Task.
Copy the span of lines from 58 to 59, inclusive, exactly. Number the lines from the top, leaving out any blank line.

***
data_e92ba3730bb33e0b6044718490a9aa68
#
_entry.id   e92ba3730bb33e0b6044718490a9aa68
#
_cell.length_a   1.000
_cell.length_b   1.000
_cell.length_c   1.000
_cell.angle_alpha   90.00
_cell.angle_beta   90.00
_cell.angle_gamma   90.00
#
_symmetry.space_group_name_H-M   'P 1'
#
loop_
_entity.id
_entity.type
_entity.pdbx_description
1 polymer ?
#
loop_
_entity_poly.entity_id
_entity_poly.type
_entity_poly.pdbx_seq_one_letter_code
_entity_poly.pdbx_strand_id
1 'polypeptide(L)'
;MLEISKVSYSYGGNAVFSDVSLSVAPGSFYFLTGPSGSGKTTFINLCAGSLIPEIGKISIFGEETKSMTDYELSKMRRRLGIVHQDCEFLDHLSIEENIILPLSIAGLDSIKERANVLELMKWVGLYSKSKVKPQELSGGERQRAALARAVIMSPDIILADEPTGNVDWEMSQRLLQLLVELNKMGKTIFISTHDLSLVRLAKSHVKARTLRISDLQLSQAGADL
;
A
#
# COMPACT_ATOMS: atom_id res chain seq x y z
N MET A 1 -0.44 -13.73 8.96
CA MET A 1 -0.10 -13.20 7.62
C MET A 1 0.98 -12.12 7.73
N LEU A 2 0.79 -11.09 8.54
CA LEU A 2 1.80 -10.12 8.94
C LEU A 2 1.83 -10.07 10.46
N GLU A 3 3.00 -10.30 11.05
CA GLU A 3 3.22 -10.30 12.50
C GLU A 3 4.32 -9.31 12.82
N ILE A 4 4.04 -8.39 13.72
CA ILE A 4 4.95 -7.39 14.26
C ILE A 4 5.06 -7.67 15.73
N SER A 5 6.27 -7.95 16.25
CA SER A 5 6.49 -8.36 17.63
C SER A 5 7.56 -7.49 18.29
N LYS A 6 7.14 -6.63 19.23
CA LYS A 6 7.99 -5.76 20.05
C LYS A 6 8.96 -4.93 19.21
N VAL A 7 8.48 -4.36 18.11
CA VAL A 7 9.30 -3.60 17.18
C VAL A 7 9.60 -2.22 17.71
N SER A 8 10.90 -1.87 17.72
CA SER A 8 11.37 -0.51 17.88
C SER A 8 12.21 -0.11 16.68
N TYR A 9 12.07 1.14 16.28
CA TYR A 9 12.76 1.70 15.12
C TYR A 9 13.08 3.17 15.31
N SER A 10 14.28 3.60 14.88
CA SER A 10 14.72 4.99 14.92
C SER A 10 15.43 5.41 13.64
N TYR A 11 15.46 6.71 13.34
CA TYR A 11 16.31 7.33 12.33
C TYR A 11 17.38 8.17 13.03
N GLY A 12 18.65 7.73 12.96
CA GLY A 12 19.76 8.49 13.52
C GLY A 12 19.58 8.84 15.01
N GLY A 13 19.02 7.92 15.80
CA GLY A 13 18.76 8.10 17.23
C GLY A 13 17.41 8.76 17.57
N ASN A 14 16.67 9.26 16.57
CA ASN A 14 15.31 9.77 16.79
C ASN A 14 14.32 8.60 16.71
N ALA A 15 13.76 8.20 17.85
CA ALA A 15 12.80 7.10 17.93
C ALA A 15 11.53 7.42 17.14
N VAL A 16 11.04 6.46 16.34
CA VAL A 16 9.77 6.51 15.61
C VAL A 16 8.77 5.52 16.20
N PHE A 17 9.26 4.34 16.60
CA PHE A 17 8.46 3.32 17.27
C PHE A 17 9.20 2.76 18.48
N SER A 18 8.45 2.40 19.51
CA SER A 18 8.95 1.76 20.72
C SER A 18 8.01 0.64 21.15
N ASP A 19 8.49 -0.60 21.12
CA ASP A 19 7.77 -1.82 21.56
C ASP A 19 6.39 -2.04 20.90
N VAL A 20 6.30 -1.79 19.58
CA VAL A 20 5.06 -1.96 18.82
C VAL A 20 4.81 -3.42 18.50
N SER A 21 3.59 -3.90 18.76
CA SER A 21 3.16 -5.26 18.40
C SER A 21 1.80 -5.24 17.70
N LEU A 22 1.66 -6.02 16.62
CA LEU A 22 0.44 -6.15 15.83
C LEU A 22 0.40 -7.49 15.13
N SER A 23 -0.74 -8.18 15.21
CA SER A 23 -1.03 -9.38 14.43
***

N SER A 10 14.28 3.60 14.88
CA SER A 10 14.72 4.99 14.92